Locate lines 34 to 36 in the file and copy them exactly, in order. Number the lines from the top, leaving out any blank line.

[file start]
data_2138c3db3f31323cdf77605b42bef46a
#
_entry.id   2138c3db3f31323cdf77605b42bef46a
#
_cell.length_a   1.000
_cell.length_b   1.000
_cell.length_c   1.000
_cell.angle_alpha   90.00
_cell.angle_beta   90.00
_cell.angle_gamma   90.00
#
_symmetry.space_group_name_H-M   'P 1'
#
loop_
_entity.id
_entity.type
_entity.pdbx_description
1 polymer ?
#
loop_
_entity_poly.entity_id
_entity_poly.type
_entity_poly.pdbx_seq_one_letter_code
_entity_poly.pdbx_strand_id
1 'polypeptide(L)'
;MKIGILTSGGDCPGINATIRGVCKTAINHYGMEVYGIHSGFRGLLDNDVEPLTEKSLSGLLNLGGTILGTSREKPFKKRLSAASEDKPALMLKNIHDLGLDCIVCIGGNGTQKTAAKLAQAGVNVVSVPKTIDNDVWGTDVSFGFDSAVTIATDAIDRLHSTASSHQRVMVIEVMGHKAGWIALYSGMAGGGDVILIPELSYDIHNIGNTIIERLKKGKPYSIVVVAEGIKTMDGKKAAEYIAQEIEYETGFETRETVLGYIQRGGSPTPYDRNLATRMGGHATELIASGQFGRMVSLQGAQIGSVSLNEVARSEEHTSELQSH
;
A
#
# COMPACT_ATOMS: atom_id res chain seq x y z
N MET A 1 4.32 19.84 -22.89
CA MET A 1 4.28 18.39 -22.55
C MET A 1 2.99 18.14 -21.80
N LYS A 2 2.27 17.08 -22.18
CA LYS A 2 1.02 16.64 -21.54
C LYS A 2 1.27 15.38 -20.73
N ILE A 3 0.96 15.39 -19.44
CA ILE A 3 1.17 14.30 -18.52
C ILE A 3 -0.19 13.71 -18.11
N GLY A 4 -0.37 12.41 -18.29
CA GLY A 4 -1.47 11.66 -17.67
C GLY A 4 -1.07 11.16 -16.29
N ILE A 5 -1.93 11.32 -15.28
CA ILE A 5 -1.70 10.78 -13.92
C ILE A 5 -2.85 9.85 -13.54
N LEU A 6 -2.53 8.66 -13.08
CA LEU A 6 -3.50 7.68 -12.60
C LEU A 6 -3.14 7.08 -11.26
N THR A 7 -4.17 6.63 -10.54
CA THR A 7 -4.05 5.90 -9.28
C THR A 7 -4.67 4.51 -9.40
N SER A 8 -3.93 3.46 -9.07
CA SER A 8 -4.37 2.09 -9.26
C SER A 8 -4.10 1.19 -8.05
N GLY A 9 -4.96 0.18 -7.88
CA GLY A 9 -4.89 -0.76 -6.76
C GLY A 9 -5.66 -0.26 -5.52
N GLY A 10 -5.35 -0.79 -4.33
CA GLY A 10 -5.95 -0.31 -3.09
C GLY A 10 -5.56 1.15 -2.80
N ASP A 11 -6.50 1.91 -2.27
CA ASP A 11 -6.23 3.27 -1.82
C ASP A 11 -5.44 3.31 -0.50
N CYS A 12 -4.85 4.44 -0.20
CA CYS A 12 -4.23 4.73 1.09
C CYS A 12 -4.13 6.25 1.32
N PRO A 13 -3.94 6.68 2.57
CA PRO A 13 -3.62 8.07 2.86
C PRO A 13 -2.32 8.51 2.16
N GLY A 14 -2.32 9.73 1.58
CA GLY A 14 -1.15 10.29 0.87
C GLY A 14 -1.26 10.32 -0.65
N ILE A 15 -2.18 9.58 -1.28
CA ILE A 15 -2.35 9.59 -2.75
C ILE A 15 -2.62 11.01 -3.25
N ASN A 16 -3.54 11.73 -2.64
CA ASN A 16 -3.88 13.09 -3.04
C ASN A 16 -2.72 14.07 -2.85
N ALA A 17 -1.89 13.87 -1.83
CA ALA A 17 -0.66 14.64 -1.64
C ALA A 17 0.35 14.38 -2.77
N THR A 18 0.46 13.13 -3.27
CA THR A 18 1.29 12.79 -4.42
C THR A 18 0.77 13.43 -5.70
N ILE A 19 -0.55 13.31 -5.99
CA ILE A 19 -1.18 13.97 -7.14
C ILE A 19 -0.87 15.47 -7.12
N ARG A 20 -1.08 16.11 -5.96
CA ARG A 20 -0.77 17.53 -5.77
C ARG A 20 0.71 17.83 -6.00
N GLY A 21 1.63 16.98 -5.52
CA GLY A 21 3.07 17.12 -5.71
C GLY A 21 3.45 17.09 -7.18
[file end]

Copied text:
N LYS A 2 2.27 17.08 -22.18
CA LYS A 2 1.02 16.64 -21.54
C LYS A 2 1.27 15.38 -20.73